There are so many good bitters available today but why not make your own interesting flavour mixtures for your craft cocktails? Other than getting the right ingredients and some waiting time, it is a very easy process and it's fun.
I read many websites and blogs on how to make bitters before I started this project. Here is the list of sites that I found very helpful and interesting.
Drink Dogma (drinkdogma.com)
The Kitchn (thekitchn.com)
I recommend you to explore the sites above if you would like to learn more details. In this page, I just give you the basic summary.
What is Bitters
Bitters are a mixture of different botanical tinctures. Botanical tincures can be "bitter agents" or "aromatic and flavor agents".
Example of bitter agents
- Angelica root
- Artichoke leaf
- Barberry root
- Birch leaf
- Black walnut leaf
- Burdock root
- Calamus root
- Citrus peel
- Dandelion leaf and bark
- Gentian root
- licorice root
- Milk thistle deed
- Quassia wood
Example of aromatic and flavor agents
Spices : cinnamon, coriander, black peppercorns, cloves, allspices, juniper berrie, star anis, vanilla beans, ginger
Herbs and Flowers : hibiscus, lavender, lemongrass, mint, rose, sage
Fruits : citrus peel and dried fruits
Nuts : almonds, pecans, walnuts
Beans : cacao beans, cocoa nibs, coffee beans
It is important to use a high-proof liqour (at least 100 proof). Everclear is widely used. I used 160 proof vodka called Devil's Springs since Everclear was out of stock when I went to the store.
How to Make Bitters
- cutting board, knife and peeler
- measuring cup or measuring spoons
- jars for making tincture (one jar per each botanical tincture you make)
- jars for finished tincture (optional)
- fine-mesh strainer, cheesecloth or coffee filter
- small funnel
- clean bottles for storing bitters
- Put botanicals in a jar and cover with liqour. Although you can mix several different botanicals in the same jar, it looks like everybody recommends to make a jar for each ingredient. 1 part dried botanical to 5 parts liquor, or 1 part fresh botanical to 2 parts liquor is a good proportion.
- Store the jars in a cool and dry place for up to three weeks. Shake the jars once every 1-2 days. Some tincures finish earlier and some take longer. Honestly, this was my first attempt to make bitters and I was not sure how to determine when they were done. I smell checked every 4 - 5 days to learn how the aromas change over-time. You have to learn by doing it. But I think it is hard to fail if you follow the basic rules (i.e. use clean jars, use high proof liquor and so on).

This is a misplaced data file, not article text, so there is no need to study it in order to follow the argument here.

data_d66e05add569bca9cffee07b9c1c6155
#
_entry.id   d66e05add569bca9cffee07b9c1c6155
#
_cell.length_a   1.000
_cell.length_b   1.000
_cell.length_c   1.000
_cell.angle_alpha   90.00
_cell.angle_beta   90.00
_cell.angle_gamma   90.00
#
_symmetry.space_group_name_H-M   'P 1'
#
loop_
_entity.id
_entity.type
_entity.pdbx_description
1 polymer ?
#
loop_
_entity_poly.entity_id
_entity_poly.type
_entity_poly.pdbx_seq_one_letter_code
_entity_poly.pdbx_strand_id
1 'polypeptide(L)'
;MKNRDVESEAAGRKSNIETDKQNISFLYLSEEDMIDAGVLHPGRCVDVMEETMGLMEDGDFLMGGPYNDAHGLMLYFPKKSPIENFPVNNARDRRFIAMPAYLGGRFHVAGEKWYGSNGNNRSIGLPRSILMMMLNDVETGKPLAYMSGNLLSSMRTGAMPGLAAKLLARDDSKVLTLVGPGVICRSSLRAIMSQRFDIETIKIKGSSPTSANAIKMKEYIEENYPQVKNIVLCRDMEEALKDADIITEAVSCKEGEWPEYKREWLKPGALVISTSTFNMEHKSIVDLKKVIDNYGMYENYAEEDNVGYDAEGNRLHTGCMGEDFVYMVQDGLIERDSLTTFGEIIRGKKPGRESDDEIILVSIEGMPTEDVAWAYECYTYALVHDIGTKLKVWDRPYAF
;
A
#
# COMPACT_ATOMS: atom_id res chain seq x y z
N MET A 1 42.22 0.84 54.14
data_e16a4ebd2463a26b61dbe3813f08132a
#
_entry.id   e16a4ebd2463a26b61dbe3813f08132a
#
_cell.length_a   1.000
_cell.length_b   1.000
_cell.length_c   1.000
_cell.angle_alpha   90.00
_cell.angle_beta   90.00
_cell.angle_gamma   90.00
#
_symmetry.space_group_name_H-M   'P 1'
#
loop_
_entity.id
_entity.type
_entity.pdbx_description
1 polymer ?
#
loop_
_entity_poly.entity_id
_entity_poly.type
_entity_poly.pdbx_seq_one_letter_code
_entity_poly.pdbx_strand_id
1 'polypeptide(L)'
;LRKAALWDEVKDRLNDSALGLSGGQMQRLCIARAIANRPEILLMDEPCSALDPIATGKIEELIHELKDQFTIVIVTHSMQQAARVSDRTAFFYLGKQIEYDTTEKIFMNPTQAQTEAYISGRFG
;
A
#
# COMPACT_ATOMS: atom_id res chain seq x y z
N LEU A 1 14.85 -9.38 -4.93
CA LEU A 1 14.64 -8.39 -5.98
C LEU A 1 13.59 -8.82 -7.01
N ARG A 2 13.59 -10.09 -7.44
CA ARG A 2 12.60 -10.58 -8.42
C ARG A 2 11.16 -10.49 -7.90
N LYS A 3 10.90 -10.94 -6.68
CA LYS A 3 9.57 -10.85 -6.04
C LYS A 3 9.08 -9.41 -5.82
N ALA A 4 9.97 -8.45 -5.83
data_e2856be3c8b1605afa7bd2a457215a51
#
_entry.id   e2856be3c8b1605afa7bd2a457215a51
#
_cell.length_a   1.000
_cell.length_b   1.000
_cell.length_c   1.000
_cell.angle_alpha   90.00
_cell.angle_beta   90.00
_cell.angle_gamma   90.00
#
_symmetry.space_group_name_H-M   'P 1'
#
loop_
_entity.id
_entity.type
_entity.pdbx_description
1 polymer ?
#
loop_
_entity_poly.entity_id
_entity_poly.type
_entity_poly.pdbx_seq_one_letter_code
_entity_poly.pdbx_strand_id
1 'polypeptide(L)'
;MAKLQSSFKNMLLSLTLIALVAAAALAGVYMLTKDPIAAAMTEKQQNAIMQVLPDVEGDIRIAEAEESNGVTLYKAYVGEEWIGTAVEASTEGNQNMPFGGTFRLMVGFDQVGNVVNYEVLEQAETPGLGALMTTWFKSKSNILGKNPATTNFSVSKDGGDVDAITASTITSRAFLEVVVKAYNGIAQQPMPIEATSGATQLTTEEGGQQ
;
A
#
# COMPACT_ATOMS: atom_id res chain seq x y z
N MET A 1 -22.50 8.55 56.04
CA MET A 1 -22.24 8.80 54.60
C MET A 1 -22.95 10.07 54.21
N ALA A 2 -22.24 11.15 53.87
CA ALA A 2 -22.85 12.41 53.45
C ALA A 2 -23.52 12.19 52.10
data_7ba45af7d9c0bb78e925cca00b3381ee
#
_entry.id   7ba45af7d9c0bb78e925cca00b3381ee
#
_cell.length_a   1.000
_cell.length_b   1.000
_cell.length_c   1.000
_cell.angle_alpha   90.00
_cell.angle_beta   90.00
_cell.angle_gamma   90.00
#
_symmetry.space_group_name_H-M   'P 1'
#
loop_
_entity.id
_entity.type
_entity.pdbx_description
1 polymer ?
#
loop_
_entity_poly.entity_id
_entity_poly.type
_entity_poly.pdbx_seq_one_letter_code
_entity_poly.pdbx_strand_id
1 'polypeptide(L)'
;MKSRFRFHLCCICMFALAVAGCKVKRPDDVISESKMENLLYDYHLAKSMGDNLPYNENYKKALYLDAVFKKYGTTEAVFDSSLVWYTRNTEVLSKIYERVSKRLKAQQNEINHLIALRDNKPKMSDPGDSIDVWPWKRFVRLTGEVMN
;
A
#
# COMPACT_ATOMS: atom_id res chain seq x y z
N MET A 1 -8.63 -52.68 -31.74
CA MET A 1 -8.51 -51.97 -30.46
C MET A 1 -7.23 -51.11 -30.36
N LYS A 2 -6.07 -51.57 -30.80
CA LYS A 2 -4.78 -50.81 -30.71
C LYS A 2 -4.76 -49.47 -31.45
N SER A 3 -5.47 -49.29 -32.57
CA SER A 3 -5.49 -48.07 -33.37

- Once it is ready, use a strainer, cheese cloth or coffee filter to strain out solids into a clean bowl or jars to reserve the infused liqour.
Blending and bottling
You can use a small funnel to blend directly into a bitters bottle or just blend in the small glass or bowl. The amount of each tincure can be anywhere from a few drops to a few onces. You can mix as many tincutures as you would like to create your own flavors. There is no rule!
I tested my blend by adding few drops into a glass of seltzer water (sparkling water or soda water) to taste it. Adjust the blend if it is necessary. My first batch was too heavy on bitter agents. For my second batch, I increased flavor agents way more than the first batch. Don't be afraid and just play with it until you learn your favorite proportion.
If you use a small glass or bowl to blend, transfer your finished bitters to the bitters bottle. Wait at least few days to stablize the flavor.
My First Bitters Blend : Orange Sage Bitters
I created four tinctures to create my first bitter, orange sage bitters.
bitter agents : gentiann root and grape licorice
aromatic and flavor agents : orange peels (from dry and fresh) and fresh sage leaves
Final blend is 0.5 part grape licorice + 0.5 part gentian root + 10 parts orange peels + 20 drops sage
When I compared with store bought bitters, mine does not have as much sweetness to it. I read you can also add some sugar when you make tincture. I may try that next time. Now that I made my first bitters, I will expand the selection of flavors to create more complex bitters.